The Boat Club Endowment Project is being launched in preparation for the 200th Anniversary of the Christ Church Boat Club. The aim of this Project is to secure the future of the Boat Club in perpetuity.
A letter from Sir William Gladstone introducing the Boat Club Appeal is below. Please also see the attached brochure which details the Boat Club Endowment Project.
Dear Member of the House
As I hastily prepared to come up to The House in October 1946, having managed to get out of the Navy a few days before the beginning of term, I was surprised to be told by my father that if I took up rowing I would probably make many of my best friends through the Boat Club. In my mind the Boat Club would be associated with the less polished and intellectual members of the College, which did not appeal to me. But my father was right, and I was wrong; and I value my membership of the Boat Club as one of the most rewarding experiences of my life.
I am honoured to have been asked to write to you, although my rowing career at Oxford was less distinguished than that of either of my brothers, Peter and Francis, who enjoyed rowing for The House as much as I did; or, for that matter, of my uncle and my father, A.C. and C. A. Gladstone, who straddled one of the Club’s annos mirabiles, 1908. I am sure there are members of all vintages who will support this appeal – and all for the same reason, whether or not they had the good fortune to be photographed in Peck with triumphal inscriptions and trophies.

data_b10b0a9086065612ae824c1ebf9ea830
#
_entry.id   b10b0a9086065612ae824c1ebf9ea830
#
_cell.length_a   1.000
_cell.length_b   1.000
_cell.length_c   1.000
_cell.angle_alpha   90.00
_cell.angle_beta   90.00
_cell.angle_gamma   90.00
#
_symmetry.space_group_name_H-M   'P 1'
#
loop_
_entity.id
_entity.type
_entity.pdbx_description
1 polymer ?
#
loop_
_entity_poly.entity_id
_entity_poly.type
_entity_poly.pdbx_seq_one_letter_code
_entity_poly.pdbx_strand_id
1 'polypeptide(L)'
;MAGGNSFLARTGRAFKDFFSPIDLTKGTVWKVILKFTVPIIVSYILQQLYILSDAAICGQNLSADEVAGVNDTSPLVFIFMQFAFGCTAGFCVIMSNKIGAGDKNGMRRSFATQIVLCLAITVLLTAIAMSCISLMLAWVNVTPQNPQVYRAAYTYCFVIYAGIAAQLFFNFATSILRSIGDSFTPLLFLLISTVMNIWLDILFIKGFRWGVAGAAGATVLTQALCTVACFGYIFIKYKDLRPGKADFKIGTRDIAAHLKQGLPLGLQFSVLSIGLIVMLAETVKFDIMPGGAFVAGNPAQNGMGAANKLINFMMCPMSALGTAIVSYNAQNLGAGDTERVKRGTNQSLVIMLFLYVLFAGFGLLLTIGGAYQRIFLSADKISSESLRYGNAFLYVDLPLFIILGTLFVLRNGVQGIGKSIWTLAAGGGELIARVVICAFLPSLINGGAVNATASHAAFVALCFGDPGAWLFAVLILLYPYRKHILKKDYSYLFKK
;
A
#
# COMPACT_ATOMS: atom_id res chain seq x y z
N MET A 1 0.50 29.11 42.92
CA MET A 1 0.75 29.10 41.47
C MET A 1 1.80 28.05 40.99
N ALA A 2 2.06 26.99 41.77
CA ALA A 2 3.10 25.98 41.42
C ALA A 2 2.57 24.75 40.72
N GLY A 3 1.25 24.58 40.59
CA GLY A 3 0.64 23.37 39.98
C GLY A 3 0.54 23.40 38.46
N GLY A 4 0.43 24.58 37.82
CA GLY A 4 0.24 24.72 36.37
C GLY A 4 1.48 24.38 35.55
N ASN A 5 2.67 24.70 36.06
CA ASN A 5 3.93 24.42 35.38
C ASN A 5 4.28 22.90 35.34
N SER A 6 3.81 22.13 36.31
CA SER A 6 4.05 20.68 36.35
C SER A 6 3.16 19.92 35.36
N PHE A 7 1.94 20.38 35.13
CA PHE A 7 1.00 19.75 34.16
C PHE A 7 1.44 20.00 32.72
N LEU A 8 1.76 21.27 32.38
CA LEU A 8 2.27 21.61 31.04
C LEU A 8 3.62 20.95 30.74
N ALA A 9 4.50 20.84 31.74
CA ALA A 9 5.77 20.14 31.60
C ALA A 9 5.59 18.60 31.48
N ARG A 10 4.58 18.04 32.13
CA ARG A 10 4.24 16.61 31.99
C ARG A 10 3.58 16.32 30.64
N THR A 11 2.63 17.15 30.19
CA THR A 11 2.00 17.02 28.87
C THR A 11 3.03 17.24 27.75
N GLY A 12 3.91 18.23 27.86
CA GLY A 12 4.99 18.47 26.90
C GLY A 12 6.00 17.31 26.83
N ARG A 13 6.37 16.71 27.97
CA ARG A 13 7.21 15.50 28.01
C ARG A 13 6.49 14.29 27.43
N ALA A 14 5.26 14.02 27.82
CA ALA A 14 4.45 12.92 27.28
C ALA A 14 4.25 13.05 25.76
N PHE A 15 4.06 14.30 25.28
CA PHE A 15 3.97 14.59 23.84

Rowing in my book is a supreme sport because no nonsense need be spoken about the team spirit: the individuality of every member is inevitably a thread woven into a single organic entity – the crew. Once experienced, the poetry of an eight or a four which is ‘going well’ is never forgotten. The subtle refinements of the art of rowing, the physical challenge, the excitement of the chase, the moods of the Isis – the nicebergs of 1947, the floods in which ‘the gulfs may wash us down’, the hay harvest breezes, and the stillness of an autumn evening; and above all the fellowship, which lasts a lifetime; these are the things we all remember. So let us help our successors to enjoy them.
FROM SIR WILLIAM GLADSTONE, BT., K.G.